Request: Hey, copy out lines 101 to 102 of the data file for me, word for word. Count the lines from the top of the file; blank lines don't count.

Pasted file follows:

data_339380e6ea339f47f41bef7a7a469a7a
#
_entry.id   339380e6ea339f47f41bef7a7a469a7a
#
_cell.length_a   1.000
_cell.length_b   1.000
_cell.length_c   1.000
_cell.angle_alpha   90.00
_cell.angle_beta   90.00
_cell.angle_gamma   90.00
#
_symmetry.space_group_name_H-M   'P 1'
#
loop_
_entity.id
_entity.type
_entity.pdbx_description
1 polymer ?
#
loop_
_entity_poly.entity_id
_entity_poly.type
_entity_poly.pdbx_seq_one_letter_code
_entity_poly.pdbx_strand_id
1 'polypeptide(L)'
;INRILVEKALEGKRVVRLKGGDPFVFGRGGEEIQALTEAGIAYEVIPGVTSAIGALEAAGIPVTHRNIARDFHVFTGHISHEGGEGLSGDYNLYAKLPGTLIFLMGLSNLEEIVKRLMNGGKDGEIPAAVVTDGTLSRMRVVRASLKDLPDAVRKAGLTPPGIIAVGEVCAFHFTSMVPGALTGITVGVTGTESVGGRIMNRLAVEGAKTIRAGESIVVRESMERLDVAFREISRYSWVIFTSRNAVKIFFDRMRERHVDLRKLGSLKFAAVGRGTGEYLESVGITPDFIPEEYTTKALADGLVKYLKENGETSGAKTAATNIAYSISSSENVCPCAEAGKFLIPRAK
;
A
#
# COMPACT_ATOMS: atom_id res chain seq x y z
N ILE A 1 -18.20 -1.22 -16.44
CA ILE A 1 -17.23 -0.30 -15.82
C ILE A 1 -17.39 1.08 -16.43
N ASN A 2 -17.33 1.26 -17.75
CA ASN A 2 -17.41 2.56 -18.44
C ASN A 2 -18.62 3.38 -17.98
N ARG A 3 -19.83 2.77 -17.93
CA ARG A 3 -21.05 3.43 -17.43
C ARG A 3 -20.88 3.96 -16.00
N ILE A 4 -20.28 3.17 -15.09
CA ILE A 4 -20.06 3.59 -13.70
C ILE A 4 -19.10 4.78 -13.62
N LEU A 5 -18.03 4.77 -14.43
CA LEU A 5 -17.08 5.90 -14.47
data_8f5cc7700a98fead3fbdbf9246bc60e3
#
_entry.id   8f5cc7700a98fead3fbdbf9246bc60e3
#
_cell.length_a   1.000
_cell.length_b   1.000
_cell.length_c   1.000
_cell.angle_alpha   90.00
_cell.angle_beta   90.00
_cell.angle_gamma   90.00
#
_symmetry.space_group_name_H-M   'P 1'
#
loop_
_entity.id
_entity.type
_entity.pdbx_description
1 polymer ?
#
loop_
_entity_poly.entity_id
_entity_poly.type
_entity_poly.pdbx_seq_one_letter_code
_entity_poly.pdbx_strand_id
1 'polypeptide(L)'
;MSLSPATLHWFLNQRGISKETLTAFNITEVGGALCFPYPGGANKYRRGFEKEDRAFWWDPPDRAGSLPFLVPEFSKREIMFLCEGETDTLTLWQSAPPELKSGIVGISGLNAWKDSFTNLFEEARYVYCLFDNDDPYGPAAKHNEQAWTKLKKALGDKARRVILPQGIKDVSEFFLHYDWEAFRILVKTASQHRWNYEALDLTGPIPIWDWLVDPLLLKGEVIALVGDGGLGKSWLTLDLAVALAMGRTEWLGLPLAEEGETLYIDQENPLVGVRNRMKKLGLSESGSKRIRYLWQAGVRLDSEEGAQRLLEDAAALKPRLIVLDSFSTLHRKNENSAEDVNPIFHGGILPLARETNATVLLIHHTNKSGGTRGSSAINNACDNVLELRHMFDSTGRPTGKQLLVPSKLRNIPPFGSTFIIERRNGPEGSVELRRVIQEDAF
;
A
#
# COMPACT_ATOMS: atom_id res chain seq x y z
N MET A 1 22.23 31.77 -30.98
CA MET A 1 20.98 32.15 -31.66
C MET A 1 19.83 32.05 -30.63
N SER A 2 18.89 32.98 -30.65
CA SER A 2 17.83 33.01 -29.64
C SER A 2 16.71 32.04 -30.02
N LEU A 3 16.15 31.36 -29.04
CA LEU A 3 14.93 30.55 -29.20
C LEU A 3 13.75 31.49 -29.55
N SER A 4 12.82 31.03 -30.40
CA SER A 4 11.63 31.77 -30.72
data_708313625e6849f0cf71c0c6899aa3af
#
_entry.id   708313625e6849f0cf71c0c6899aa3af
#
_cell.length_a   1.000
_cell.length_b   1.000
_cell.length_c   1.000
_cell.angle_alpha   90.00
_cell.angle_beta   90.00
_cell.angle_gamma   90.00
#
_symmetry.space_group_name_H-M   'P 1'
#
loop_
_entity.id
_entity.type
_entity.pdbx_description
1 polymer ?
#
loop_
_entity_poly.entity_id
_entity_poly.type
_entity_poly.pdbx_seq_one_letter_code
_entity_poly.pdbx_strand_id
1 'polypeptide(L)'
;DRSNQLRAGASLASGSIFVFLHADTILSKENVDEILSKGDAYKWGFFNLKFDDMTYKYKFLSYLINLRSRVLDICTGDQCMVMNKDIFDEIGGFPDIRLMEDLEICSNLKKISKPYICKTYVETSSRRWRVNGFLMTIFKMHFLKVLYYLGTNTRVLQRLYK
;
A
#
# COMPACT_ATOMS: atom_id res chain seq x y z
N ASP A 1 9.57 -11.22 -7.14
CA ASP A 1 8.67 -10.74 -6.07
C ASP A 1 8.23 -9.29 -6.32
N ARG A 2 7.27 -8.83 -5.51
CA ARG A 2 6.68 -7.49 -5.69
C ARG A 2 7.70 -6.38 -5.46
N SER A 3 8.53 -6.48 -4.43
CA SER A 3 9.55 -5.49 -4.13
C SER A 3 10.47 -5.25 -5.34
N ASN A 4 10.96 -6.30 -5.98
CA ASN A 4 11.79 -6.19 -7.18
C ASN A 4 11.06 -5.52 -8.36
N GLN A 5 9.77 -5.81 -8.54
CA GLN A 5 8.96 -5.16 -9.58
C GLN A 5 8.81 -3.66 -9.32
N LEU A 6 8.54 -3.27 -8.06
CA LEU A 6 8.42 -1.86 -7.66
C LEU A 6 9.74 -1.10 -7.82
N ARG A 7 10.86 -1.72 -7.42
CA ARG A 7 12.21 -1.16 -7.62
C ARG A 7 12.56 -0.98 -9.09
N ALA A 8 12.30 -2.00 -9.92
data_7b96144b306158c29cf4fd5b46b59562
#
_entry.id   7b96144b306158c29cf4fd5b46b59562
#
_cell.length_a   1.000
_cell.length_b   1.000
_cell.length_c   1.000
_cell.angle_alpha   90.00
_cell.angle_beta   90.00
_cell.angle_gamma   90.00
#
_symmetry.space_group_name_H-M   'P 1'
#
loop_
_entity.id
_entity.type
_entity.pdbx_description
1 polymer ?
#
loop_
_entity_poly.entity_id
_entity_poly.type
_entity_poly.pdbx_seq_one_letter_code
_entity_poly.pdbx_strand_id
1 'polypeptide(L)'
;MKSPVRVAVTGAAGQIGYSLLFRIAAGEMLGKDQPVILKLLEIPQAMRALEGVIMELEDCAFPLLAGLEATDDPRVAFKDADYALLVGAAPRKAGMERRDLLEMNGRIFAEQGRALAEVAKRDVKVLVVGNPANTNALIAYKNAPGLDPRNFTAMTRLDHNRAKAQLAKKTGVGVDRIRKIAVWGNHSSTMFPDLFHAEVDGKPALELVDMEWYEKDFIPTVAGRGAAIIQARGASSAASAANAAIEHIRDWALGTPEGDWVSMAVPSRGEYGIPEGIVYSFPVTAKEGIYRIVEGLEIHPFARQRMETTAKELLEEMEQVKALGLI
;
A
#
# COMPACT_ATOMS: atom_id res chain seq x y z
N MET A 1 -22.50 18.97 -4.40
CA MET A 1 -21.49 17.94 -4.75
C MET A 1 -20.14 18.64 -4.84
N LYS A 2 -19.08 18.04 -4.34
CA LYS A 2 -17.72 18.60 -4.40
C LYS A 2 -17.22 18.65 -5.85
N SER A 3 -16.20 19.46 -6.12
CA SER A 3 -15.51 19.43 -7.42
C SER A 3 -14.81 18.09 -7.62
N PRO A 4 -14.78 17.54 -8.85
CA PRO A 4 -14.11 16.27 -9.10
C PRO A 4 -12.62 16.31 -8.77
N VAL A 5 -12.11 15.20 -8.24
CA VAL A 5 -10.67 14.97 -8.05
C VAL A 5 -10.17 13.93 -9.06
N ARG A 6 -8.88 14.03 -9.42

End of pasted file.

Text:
_entity.type
_entity.pdbx_description